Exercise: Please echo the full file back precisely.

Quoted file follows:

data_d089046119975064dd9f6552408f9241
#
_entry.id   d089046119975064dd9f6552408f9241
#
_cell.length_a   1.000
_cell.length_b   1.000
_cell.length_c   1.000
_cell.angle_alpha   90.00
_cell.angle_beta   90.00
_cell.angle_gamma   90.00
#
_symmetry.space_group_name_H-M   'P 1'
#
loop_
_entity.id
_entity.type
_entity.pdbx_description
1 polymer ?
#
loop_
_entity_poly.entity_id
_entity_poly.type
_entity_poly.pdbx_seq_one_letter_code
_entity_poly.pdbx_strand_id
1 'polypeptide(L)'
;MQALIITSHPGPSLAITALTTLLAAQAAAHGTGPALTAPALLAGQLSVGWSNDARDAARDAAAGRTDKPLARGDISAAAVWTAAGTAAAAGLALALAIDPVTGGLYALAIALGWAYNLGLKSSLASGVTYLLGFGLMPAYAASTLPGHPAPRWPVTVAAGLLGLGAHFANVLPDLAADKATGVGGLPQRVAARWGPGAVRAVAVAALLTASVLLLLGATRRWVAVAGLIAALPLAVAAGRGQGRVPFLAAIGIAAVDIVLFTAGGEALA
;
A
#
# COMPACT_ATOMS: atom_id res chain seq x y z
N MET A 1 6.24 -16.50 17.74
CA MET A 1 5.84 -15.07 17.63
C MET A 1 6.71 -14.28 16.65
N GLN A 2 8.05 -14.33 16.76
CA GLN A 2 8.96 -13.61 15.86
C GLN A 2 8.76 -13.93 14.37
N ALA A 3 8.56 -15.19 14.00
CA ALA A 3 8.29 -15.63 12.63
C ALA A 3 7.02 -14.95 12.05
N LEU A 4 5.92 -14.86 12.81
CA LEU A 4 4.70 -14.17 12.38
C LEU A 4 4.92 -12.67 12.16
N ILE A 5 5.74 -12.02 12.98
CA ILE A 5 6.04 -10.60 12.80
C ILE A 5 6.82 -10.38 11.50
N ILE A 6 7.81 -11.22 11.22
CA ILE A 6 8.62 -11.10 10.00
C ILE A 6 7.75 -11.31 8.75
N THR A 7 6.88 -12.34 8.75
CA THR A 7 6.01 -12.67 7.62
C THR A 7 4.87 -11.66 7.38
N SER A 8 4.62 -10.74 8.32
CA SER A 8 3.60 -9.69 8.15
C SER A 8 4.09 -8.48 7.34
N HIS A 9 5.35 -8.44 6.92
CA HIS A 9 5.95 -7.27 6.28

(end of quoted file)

data_d089046119975064dd9f6552408f9241
#
_entry.id   d089046119975064dd9f6552408f9241
#
_cell.length_a   1.000
_cell.length_b   1.000
_cell.length_c   1.000
_cell.angle_alpha   90.00
_cell.angle_beta   90.00
_cell.angle_gamma   90.00
#
_symmetry.space_group_name_H-M   'P 1'
#
loop_
_entity.id
_entity.type
_entity.pdbx_description
1 polymer ?
#
loop_
_entity_poly.entity_id
_entity_poly.type
_entity_poly.pdbx_seq_one_letter_code
_entity_poly.pdbx_strand_id
1 'polypeptide(L)'
;MQALIITSHPGPSLAITALTTLLAAQAAAHGTGPALTAPALLAGQLSVGWSNDARDAARDAAAGRTDKPLARGDISAAAVWTAAGTAAAAGLALALAIDPVTGGLYALAIALGWAYNLGLKSSLASGVTYLLGFGLMPAYAASTLPGHPAPRWPVTVAAGLLGLGAHFANVLPDLAADKATGVGGLPQRVAARWGPGAVRAVAVAALLTASVLLLLGATRRWVAVAGLIAALPLAVAAGRGQGRVPFLAAIGIAAVDIVLFTAGGEALA
;
A
#
# COMPACT_ATOMS: atom_id res chain seq x y z
N MET A 1 6.24 -16.50 17.74
CA MET A 1 5.84 -15.07 17.63
C MET A 1 6.71 -14.28 16.65
N GLN A 2 8.05 -14.33 16.76
CA GLN A 2 8.96 -13.61 15.86
C GLN A 2 8.76 -13.93 14.37
N ALA A 3 8.56 -15.19 14.00
CA ALA A 3 8.29 -15.63 12.63
C ALA A 3 7.02 -14.95 12.05
N LEU A 4 5.92 -14.86 12.81
CA LEU A 4 4.70 -14.17 12.38
C LEU A 4 4.92 -12.67 12.16
N ILE A 5 5.74 -12.02 12.98
CA ILE A 5 6.04 -10.60 12.80
C ILE A 5 6.82 -10.38 11.50
N ILE A 6 7.81 -11.22 11.22
CA ILE A 6 8.62 -11.10 10.00
C ILE A 6 7.75 -11.31 8.75
N THR A 7 6.88 -12.34 8.75
CA THR A 7 6.01 -12.67 7.62
C THR A 7 4.87 -11.66 7.38
N SER A 8 4.62 -10.74 8.32
CA SER A 8 3.60 -9.69 8.15
C SER A 8 4.09 -8.48 7.34
N HIS A 9 5.35 -8.44 6.92
CA HIS A 9 5.95 -7.27 6.28